In this picture it shows that the side boosters of the Falcon heavy will land. However, the middle booster is not going to land. Why is this the case?

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  • $\begingroup$ Mostly a fuel thing. Depending on the weight/speed they need to achieve, there might not be enough fuel left in the boosters for them to decelerate and attempt to land again. $\endgroup$
    – Kaz
    Commented Nov 2, 2022 at 4:08

4 Answers 4


The Falcon Heavy is a flexible system. Depending on how much you are willing to pay, in order to get the proper payload and orbit.

To date (3 launches + one today in theory as I write this) they have tried to land the center core downrange. 2 out of 3 failed to land due to a variety of issues, and the third did actually land, but the Octograbber robot, which is designed to drive under the landed booster, grab it on the launch mounts, and stabilize it until a crew can come aboard to check it out, could not grab the booster, since a F-9 has different undersides than the F-H (They use the connectors to connect the side boosters).

The Octograbber needed updates to its 'grabbers' to be able to grab a Falcon Heavy core stage, and there were heavy seas, and in the swish slosh of the waves, it slid off the deck.

In this launch (Nov 1, 2022) they need the performance for a direct to GEO launch, which requires expending the center stage.

There is a mode, where all three boosters burn to exhaustion and none are recovered for max payload/performance but no customer has yet requested this configuration. (But that could change!)

There is a mode, where the center core is still expended, but the two side boosters land on a pair of ASDS barges for additional performance.

This flexibility allows SpaceX deliver on many possible orbits and performance targets. With different costs, since a booster is now kind of valuable, if it can be reflown 15 or so times.

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    $\begingroup$ Up until a week or two ago, they were still targeting a dual-droneship landing for the side boosters, i.e. your second alternative mode. Current speculation as to the reason for the change is that some super-secret payload was removed from the manifest on short notice, thus reducing the payload mass / energy requirements. $\endgroup$ Commented Nov 2, 2022 at 13:21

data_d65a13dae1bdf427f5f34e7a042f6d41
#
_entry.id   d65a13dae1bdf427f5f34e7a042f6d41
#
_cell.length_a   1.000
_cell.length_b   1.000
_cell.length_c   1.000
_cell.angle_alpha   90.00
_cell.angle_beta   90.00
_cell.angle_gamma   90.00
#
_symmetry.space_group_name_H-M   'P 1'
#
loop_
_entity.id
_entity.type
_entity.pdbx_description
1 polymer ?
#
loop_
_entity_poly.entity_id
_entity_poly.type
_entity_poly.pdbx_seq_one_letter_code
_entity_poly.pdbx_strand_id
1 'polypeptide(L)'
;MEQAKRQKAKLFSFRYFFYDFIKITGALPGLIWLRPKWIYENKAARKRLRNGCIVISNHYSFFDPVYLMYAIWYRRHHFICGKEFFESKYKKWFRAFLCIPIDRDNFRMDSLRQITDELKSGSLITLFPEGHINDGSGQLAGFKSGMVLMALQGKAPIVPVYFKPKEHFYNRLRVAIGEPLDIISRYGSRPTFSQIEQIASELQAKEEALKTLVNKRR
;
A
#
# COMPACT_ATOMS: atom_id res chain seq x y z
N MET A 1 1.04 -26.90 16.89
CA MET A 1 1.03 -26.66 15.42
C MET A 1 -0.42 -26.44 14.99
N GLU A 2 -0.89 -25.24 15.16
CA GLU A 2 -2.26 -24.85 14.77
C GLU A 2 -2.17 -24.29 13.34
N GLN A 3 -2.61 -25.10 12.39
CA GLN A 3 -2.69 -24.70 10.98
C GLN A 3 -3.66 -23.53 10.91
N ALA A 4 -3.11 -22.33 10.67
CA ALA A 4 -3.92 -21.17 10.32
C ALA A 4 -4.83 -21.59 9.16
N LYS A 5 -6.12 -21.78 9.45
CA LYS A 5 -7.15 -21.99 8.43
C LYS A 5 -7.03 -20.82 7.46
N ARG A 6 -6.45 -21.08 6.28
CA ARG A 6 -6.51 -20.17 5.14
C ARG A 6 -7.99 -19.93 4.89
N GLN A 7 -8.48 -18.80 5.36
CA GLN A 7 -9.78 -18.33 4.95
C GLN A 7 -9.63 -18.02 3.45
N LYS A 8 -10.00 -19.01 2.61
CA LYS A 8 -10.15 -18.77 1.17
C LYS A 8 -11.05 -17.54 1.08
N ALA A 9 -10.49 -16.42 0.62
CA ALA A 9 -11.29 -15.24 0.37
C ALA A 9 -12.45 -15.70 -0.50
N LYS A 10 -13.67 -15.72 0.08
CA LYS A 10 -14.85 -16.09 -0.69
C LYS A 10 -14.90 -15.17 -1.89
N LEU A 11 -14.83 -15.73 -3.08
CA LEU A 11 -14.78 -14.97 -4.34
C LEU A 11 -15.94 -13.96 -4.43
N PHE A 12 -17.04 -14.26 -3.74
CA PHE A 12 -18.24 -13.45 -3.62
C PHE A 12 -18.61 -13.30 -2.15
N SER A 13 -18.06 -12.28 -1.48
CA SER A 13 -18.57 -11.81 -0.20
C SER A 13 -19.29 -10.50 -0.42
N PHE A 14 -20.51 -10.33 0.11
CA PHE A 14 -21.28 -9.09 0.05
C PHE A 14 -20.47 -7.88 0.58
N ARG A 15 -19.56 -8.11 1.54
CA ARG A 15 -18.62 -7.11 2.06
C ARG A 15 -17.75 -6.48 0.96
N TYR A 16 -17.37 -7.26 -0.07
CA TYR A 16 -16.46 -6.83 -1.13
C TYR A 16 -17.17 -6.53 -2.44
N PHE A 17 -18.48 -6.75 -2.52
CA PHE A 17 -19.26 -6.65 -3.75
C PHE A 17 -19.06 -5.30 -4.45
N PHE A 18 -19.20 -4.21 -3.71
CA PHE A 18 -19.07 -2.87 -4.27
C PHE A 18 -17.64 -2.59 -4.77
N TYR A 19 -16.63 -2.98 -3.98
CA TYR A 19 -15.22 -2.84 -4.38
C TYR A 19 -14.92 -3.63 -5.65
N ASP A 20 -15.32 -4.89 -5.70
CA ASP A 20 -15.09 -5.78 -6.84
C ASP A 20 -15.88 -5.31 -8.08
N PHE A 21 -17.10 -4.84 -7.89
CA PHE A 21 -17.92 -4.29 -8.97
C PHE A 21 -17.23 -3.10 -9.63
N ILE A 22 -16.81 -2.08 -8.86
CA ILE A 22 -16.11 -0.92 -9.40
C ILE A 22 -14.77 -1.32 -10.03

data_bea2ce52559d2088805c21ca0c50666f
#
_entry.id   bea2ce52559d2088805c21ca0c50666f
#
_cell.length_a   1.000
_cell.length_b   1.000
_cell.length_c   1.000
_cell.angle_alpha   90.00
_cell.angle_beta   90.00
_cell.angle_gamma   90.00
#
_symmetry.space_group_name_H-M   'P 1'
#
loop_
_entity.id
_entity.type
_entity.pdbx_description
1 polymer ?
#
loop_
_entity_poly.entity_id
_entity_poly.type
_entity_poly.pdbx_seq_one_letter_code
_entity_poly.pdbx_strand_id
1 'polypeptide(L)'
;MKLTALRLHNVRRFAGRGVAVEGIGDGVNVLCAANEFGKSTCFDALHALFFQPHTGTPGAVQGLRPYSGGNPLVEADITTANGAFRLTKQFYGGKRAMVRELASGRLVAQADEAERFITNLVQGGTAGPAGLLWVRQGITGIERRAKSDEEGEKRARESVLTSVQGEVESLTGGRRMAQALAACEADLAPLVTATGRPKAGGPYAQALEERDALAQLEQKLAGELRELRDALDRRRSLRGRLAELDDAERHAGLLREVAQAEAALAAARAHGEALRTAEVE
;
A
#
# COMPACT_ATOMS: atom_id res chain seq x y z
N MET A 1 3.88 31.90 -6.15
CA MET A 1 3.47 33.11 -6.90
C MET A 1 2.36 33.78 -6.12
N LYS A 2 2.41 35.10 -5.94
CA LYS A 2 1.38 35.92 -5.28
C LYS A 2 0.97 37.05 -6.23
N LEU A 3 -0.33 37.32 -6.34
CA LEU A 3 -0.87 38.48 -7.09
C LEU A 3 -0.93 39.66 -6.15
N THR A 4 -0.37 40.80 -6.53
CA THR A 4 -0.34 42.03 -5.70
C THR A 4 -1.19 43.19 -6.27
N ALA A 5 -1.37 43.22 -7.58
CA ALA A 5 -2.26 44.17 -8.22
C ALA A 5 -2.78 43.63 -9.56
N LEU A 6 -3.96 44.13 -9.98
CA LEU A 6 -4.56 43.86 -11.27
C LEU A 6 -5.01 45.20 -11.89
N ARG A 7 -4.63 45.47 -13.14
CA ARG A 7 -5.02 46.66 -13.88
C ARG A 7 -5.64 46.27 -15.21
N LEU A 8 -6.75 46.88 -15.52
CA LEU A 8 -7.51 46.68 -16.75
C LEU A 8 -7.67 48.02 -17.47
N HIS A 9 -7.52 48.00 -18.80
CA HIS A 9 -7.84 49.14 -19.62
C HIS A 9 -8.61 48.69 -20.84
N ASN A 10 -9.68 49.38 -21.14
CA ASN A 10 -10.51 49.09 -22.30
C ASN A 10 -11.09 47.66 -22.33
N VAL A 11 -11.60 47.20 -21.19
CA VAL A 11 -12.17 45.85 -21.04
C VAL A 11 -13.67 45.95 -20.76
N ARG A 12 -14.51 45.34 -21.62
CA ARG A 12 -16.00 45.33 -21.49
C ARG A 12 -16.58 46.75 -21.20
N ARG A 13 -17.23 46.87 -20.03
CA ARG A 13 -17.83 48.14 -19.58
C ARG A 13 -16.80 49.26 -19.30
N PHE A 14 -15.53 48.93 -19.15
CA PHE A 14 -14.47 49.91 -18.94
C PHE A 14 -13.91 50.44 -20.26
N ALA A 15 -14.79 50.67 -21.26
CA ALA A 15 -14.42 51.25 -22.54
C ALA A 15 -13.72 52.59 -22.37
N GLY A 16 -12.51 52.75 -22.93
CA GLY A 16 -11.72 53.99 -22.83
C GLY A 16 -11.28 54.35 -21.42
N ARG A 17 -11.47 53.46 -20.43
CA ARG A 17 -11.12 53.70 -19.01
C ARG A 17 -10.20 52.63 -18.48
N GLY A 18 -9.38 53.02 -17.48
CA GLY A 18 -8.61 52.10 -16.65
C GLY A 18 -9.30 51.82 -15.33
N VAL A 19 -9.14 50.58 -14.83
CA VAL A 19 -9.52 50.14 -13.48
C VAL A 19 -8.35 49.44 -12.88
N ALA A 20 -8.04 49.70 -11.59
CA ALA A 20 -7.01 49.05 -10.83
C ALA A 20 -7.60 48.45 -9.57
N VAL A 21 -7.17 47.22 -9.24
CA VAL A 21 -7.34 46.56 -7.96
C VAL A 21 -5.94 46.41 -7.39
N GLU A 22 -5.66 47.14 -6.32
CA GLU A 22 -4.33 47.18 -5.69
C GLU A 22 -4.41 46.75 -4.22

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    $\begingroup$ @JörgWMittag I had thought they were doing dual down range landing as well, earlier, and was annoyed as it takes two ASDS ships out of the rotation and slows down the cadence. I did not think about when they switched it. Interesting. A real sign of the flexibility of SpaceX to turn ona dime like that. (And a change within a year is considered a dime in this industry). $\endgroup$
    – geoffc
    Commented Nov 2, 2022 at 14:26

It's perhaps worth noting that Falcon Heavy is difficult to operate in a fully-reusable configuration. Consider that it basically offers two use cases relative to the Falcon 9...

  1. Payloads which are heavy (more power!)
  2. Payloads which are going to high-energy orbits (more speed!).

It's the latter we're dealing with in this case - the payload isn't super-heavy, but the Falcon is taking it all the way to geosync orbit. To do that, they need to get as much velocity has possible out of both first and second stages, and that means the centre core is moving about twice as fast as a normal Falcon 9 booster would be at stage separation.

And that's hard to recover from. The faster it's going, the harder it is to slow down for a landing - more fuel needs to be saved for a re-entry burn, because otherwise you're dealing with a lot more heating, and your booster is getting cooked. And more fuel saved for landing means less fuel available to accelerate the payload.

Basically, there's a narrow window of flight profiles where a full-reuse Falcon Heavy is useful. E.g. it worked for ArabSat because the Falcon only needed to send that to GTO, not all way to GEO. But for a direct-to-GEO mission like USSF-44, full recovery just isn't worth the effort.

(A small addendum after actually watching the launch... the centre core was travelling at about 4km/s when it shut down, and was already past the Bahamas and well on the way to Bermuda. Good luck bringing that down safely...)